Too often children from low-income neighborhoods are called broken...That needs to stop.
“You keep telling kids that, and they actually begin to believe they are broken, that there is something wrong with them,” she said. “When in reality, it’s not the children that are broken, it’s the environment and area around them that is not working properly.” — The Washington Post
Ananias Jolley was a high-school student in Baltimore who had a knack for building things with his hands, and he had dreams of becoming an architect. Living in a low-income neighborhood wrought with violence, his life was tragically cut short at age 17 when he was killed by a classmate. The story...
On Tuesday, Callison and architecture/engineering firm RTKL announced they have officially joined forces as CallisonRTKL...[CEO Lance] Josal said the merger is good news for both firms and 'especially for the Seattle office.' In talking to the firm's senior leaders, Josal said there has been 'a little bit of frustration on their part' because they felt the firm 'may have lost a bit of swagger locally' and wanted an owner that would invest in the firm... — Puget Sound Business Journal
We suspect the city’s notoriously bad traffic and general “aloofness” of the people contributed to its low ranking, as well as its culinary scene, which was also ranked dead last in this year’s poll. — Travel + Leisure
When Travel + Leisure compiled a survey of the places its readers love to visit, it also collected data on the 30 locales they loathe. While Moscow, Russia tops the list of the world's unfriendliest cities, a significant number of the top 10 are located in the United States (including Los Angeles...
architecture designed to create an emotional reaction — City Paper
An investor group hoping to build a high-speed train capable of cutting the travel time between Baltimore and Washington to 15 minutes says in a filing to state regulators that it has lined up more than $5 billion in financial backing. The commitment is from the Japanese government, which hopes to showcase the technology behind superconducting magnetic levitation or “maglev” trains to an American audience […] — Washington Post
The article notes that the maglev train has detractors, many of whom complain at the cost, which is far higher than other high-speed rails like those currently being built in California. For more information on the California project, check out the Atlantic's coverage here.Meanwhile, Joanna Symons...
New to Archinect, Julia Ingalls penned an essay, titled Material Witness: Insanity in the walls of '"True Detective" and "Twin Peaks". Olaf Design Ninja_ offered a complement "A good visceral read like a true detective watch...This would almost suggest the inert quality of this line between...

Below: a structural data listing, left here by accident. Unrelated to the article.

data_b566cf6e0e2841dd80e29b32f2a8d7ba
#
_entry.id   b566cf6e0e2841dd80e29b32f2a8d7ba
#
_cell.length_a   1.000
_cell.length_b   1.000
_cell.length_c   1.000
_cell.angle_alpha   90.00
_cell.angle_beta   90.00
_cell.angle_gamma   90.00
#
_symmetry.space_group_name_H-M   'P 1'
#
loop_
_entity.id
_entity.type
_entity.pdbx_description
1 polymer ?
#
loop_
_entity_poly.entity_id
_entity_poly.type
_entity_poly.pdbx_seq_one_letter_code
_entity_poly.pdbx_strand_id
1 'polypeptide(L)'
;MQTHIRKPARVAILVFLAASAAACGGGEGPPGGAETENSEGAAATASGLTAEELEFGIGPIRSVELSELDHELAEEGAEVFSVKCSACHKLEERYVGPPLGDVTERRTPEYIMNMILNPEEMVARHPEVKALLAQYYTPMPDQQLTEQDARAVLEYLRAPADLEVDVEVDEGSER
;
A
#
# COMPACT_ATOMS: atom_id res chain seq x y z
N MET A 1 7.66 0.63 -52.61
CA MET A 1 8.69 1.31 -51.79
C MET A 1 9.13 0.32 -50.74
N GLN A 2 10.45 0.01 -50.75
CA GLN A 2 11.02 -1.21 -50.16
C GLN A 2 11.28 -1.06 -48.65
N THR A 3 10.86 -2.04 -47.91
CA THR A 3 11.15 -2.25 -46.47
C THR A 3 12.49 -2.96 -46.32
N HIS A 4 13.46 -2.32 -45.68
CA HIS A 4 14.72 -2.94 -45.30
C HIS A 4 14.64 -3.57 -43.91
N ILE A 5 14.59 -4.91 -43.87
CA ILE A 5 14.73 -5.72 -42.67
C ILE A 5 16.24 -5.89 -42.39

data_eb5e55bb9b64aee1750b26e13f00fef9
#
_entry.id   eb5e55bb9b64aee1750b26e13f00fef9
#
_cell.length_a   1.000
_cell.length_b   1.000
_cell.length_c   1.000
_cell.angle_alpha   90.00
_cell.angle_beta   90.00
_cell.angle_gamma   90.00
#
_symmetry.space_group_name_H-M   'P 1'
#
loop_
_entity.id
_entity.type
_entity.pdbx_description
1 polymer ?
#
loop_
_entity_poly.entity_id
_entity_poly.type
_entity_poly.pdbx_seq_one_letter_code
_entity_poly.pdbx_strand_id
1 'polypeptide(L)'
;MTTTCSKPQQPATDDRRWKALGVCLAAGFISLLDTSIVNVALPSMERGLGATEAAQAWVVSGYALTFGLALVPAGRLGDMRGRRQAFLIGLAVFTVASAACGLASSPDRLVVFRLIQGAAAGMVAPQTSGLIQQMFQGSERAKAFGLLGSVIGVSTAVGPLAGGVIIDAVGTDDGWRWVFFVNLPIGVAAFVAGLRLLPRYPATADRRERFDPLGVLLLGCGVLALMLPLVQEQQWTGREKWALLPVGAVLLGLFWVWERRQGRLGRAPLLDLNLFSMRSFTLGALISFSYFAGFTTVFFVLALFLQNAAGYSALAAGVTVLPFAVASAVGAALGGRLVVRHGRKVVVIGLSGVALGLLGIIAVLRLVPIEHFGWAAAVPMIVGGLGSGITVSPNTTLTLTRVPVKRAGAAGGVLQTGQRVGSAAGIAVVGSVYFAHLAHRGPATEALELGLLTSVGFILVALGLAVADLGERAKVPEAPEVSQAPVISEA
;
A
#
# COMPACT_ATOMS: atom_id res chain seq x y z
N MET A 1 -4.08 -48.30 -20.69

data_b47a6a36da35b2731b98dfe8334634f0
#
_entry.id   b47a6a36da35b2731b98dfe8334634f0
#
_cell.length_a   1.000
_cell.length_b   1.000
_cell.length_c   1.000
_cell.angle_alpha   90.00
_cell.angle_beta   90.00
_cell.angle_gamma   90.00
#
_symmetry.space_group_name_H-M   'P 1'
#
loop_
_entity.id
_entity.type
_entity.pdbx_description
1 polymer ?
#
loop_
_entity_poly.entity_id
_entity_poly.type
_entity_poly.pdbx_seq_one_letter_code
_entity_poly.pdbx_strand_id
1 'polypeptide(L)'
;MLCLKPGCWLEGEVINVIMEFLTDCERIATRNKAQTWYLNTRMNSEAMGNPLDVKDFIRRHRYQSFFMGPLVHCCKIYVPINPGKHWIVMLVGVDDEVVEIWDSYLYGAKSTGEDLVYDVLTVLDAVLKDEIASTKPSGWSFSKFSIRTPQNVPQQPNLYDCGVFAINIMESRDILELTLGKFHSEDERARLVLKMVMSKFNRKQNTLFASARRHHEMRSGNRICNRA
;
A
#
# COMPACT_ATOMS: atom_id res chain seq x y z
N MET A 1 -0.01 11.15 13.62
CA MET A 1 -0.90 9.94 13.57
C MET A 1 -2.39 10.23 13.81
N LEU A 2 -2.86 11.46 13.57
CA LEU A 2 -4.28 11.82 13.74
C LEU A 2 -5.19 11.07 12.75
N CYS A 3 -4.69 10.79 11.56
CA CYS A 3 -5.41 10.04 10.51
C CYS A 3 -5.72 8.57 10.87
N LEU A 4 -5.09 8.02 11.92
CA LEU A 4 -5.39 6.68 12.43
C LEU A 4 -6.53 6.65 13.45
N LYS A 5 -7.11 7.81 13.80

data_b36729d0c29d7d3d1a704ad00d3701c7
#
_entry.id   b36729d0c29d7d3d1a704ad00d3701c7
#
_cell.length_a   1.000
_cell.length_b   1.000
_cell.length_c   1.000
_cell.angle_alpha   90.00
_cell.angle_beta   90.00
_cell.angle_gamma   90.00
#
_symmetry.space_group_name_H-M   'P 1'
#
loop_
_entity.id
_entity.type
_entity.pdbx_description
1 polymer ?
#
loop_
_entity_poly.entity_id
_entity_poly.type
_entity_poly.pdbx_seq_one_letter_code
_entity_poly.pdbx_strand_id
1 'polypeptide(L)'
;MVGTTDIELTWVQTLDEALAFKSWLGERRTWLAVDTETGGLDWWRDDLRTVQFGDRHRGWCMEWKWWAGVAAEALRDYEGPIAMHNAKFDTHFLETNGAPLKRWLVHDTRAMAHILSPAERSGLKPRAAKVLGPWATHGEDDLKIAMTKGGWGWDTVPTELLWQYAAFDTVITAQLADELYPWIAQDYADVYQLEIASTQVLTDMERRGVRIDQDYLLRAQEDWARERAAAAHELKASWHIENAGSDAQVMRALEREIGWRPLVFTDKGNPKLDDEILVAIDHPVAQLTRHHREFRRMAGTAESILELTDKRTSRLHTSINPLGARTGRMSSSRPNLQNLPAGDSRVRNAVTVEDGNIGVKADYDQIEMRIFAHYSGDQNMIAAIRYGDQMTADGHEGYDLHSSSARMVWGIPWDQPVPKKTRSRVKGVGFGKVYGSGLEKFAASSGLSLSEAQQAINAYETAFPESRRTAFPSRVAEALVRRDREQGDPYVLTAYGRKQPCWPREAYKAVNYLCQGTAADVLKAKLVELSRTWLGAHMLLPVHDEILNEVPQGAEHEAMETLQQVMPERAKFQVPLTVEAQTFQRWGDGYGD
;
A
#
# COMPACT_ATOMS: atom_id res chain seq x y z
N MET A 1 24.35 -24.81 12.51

Not long enough to be comfortably horizontal, the building was also too tall for its shallow depth and too wide to be reasonably vertical. Both horizontal (modern) and vertical (historic) orientations were on display in the surrounding Seton Hill neighborhood. This bastard was of neither parent. — Baltimore Business Journal
The houses in Ben Marcin’s project ‘Last House Standing’ seem oddly misplaced, lost and forgotten. The series reads like a homage to the forgotten solo row house. The Baltimore based self-taught photographers interest ‘in these solitary buildings is not only in their ghostly beauty but in their odd placement in the urban landscape. Often three stories high, they were clearly not designed to stand alone like this’. — ignant.de
Behnisch Architekten, in collaboration with Ayers Saint Gross, completed the John and Frances Angelos Law Center for the University of Baltimore this past April. The structure began construction in 2009 after the firm, which was developed under the leadership of Günter Behnisch's son Stefan, won first place in the university's international design competition back in 2008. — bustler.net
We tend to think of architecture as solid, stable, enduring, something that at its best will outlast us and possibly say something about us to future generations. Demolition makes powerfully evident the vulnerability, the mortality, of all things standing. — Places Journal
"When does architecture, once started, stop?" asks Keith Eggener. "Does it end when human occupation or attention terminates, when function or fabric are removed?" What is the connection between civic buildings and collective memory? Just in time for the World Series, Eggener recounts the saga of...
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